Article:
eBird hotspot - ebird.org/hotspot/L126644
More than 200 species of birds have been recorded in this dynamic coastal park. The Indian River Inlet is the best place to start your birding trip. It is a good place to find Purple Sandpipers from late-fall to early spring. Large numbers of sea sucks, including long-tailed duck, all three scoters, common eider and rarely harlequin duck are usually present through the winter months. With luck you may also find a razorbill. There are a number of other ocean and bayside access points within the park. The hiking trails through the Burton Island and Thompson Island Nature Preserves and Fresh Pond are great places to find migrant songbirds during spring and fall migration. Take advantage of one of the naturalist-guided kayak trips to see nesting marsh birds in summer. Contact the Indian River Life-Saving Station for more information on bird programs at (302) 227-6991.
eBird hotspot - ebird.org/hotspot/L192679
More than 140 species have been recorded in this little-birded coastal state park. The bathhouse boardwalk provides excellent elevated views of the ocean. You can also walk miles of wave-washed ocean beach. Rent a kayak from the concession across from the bathhouse in summer or launch your own watercraft from the bayside access at the north end of the park to explore the marsh and open waters of Little Assawoman Bay. For more information, call (302) 227-6991.
eBird hotspot - ebird.org/hotspot/L634043 - 145 species recorded
Fort Branch Nature Preserve contains one of the largest forest tracts in the Saint Jones River watershed. Located in the northwest corner of the City of Dover, this preserve is waiting to be explored by birders. Look for migrant songbirds during spring and fall. White-breasted nuthatch, ovenbird, prothonotary warbler, red-shouldered hawk, great-horned and barred owls all nest in the preserve. For more information, call (302) 284-4526.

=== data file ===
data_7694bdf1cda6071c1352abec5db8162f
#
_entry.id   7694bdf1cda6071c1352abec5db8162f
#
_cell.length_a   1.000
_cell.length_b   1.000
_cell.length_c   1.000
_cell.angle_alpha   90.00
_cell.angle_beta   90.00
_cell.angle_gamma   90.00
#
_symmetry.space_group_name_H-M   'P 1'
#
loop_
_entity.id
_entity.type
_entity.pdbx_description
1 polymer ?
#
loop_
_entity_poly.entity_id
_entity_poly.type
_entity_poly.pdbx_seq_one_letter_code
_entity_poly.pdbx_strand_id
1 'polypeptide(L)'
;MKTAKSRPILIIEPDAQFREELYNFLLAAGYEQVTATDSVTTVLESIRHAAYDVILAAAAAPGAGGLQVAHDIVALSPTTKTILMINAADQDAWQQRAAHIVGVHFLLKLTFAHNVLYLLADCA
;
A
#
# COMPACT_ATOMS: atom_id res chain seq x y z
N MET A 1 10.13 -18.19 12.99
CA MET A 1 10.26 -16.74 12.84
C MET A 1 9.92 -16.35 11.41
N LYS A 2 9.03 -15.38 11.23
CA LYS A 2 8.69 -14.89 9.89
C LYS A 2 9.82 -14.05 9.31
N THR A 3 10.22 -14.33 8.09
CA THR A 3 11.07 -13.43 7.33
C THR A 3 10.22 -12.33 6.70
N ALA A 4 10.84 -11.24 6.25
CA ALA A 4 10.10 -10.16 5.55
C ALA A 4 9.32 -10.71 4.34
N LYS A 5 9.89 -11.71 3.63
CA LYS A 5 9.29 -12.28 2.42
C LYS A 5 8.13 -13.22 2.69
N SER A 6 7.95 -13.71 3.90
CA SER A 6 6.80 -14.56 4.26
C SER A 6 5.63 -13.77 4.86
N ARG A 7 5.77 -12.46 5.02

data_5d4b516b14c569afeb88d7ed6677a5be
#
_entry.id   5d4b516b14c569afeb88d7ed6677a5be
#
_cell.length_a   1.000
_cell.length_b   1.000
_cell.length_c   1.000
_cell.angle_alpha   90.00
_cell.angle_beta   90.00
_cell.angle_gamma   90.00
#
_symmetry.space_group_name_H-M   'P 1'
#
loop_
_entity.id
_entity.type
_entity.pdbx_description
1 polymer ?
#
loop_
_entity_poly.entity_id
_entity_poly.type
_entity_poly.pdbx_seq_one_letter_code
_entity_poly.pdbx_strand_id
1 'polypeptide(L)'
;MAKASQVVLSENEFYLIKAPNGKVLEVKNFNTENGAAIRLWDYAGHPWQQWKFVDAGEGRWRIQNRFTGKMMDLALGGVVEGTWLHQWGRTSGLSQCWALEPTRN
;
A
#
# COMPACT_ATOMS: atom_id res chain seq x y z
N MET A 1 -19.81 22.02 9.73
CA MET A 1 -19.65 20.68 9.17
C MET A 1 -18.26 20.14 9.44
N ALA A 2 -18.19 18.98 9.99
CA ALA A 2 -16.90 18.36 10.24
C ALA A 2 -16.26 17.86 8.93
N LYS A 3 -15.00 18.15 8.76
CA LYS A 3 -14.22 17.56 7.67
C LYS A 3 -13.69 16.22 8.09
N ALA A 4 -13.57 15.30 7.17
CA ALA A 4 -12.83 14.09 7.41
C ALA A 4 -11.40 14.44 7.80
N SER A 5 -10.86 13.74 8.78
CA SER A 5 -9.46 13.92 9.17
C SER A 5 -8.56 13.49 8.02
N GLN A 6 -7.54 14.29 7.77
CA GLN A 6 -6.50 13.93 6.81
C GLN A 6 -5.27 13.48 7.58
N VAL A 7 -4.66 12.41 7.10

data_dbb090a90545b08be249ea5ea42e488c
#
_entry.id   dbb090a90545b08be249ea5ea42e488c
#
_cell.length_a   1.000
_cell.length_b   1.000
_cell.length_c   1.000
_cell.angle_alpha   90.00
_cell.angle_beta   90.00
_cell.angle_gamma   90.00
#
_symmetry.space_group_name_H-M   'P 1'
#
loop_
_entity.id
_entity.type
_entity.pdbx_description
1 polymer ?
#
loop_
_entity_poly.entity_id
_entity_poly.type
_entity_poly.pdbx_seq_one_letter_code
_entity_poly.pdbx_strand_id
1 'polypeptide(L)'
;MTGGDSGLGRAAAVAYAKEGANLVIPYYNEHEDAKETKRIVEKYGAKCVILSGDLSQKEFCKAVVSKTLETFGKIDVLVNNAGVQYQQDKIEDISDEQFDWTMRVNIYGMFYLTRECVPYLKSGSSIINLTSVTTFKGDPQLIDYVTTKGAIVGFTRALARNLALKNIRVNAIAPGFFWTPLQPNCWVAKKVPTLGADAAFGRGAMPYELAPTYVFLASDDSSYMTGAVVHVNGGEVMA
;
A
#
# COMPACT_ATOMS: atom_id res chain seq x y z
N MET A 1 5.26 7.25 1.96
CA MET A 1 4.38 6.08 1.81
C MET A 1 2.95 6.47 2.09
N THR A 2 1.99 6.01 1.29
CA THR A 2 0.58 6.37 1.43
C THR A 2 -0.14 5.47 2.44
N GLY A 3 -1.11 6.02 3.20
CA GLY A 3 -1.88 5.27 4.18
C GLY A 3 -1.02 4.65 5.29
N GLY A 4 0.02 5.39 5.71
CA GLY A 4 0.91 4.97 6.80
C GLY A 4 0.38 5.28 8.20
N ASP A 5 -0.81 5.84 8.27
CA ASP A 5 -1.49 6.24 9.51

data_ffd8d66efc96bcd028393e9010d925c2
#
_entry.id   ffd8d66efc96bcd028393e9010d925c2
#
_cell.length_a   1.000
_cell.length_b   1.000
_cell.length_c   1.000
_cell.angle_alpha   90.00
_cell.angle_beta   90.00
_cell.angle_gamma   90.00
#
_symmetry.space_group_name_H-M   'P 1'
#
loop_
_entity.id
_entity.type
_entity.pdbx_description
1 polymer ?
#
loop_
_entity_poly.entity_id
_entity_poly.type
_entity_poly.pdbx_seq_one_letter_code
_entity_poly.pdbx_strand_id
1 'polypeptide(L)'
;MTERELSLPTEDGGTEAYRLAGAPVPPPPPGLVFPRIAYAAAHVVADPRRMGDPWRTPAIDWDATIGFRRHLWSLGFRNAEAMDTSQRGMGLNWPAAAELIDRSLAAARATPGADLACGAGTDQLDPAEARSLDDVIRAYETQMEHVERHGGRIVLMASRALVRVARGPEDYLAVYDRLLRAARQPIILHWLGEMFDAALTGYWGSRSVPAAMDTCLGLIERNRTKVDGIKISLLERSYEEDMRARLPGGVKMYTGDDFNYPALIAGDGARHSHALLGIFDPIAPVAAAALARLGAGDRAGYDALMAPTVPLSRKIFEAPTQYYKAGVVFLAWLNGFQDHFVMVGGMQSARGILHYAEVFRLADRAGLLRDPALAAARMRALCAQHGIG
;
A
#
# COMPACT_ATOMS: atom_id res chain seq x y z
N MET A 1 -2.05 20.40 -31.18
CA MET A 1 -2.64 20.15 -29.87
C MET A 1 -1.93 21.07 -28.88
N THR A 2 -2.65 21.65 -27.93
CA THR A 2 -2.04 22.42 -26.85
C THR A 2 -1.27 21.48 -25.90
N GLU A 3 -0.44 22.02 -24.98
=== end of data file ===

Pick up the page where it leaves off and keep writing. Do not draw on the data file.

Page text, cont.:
eBird hotspot - ebird.org/hotspot/L6962393
The Fort is located on Pea Patch Island which is home to a large mixed-species heron rookery. This is the summer home to nine different species of herons, egrets and ibis. Hike the Prison Camp Trail to a raised platform with views of the heronry. Along the trail look for a variety of nesting songbirds. The marshes along the causeway between the pier is habitat for nesting marsh wren and Virginia rail and feeding herons, egrets and shorebirds. Scan the river on the boat trip to and from the island to look for gulls and terns and herons, egrets and ibis bringing food back to their young in the heronry. Contact the Fort for information on ferry and park schedules, (302) 834-7941.
eBird hotspot - ebird.org/hotspot/L575120
This park's trails provide access to a variety of habitats and vantage points from which to scan up and down the Delaware River. Fort Dupont is a good place to look for songbirds during both spring and fall migration. River overlooks provide opportunities to look for herons and egrets transiting to and from the heronry on Pea Patch Island. At the end of May large flocks of shorebirds fly overhead as they head for Arctic nesting grounds after feeding on horseshoe crab eggs further south along the shores of Delaware Bay. Scan the river for wintering eagles, gulls and waterfowl. For more information, call (302) 834-7941.
eBird hotspot - ebird.org/hotspot/L4332543
Fox Point State Park provides the best access to the Delaware River in northern New Castle County. More than 100 species of birds have been recorded here. In winter look for the great cormorants that roost with the more common double-cresteds on channel markers in the river. This is also a great place to scan the river for gulls in winter. You never know what might stop in to use the parks open grassy habitat. One winter, a rare northern wheatear stopped by for a few days to the delight of birders. For more information, call (302) 761-6963.
eBird hotspot - ebird.org/hotspot/L144013
This small gem of a park provides easy access to Indian River Bay and maritime forest and coastal scrub habitat. In winter the crabbing pier is a great place to scan the bay for loons, grebes and waterfowl. The accessible Sea Hawk Trail and marsh boardwalk bring birders to all of the parks habitats including a series of small freshwater ponds. More than 130 species have been recorded here. For more information, call (302) 227-6991.